The Mixed Debate: What does it mean to be ‘mixed’?
There have been a lot of interesting posts in the news and in the blog world lately. Many that promote the celebration of mixed heritage and some that make us pause to consider, “What does it mean to be mixed?” This isn’t an easy question to answer and I can imagine that while there are some ways in which many “mixed” stories line up…such as the “What are you?” question…there must also be many ways in which “mixed” experiences vary. With the number of individuals who identify as “mixed” growing, and having a president who’s grown from mixed roots, it seems the world has suddenly taken an interest in the discussion.
The growing debate
The New York Times has made it their business and actually has a series devoted to the examination of mixed identity, called “Race Remixed,” which has been well-received by much of the visible mixed community. The series addresses interracial marriage, multiracial identity, census debates and has fueled a discussion online that is bringing attention to this long unacknowledged topic.
The growing interest in mixed experiences has provoked a variety of conversations in the online community. Recently, Racialicious published a post about “Who get’s to be mixed race?” which focuses on the debates that are taking place on social media outlets about who qualifies as “mixed race”. The author gives us a back and forth perspective of why or why not a distinction should be made between mixed individuals who are the result of modern interracial or “black and white” relationships and individuals who consider themselves mixed, but sprout from a uni-racial, or “historically” mixed, family.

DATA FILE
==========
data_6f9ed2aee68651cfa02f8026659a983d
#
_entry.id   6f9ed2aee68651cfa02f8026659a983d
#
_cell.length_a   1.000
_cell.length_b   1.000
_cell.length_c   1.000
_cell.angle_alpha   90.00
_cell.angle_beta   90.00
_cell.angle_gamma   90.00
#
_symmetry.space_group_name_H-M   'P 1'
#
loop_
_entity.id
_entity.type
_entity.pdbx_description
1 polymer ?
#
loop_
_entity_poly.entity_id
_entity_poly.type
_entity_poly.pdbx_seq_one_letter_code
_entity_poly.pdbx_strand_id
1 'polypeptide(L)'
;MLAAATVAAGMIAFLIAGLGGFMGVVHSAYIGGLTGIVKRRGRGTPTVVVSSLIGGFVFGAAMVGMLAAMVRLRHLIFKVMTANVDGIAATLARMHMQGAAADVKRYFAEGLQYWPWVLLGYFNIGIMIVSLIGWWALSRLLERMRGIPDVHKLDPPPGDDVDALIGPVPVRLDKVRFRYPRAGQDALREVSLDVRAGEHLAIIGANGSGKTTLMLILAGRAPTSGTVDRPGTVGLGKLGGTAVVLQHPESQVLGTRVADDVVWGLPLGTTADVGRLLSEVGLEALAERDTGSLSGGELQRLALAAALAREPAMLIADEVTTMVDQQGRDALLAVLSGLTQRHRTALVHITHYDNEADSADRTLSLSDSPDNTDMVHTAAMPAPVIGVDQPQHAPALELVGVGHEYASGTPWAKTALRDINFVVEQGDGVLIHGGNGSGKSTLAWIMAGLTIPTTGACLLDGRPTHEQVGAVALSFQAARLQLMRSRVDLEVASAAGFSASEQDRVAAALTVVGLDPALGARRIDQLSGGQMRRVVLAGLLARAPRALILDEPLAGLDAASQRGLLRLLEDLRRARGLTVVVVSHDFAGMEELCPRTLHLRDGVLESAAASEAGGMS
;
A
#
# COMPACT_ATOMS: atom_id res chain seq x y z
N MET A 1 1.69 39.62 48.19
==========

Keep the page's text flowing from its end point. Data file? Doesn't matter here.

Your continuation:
In my opinion, this is an excellent and needed debate. Seeing examples of both sides of this story, it’s clear to me that there are more similarities than differences. We live in a world of white privilege…a world where “whiteness” or light skin is highly valued and dark skin or “blackness” is something to be avoided. So, how does this affect the “mixed race” debate? The truth is, that even in relationships where both individuals are people of color, or where families are “visibly” the same race, there can be marked differences that cause very similar internal struggles. Individuals in these families often meet conflict about whether or not they may have a “right” to claim their identities or see themselves as mixed, rather than choosing one identity over the other.
Examining the stories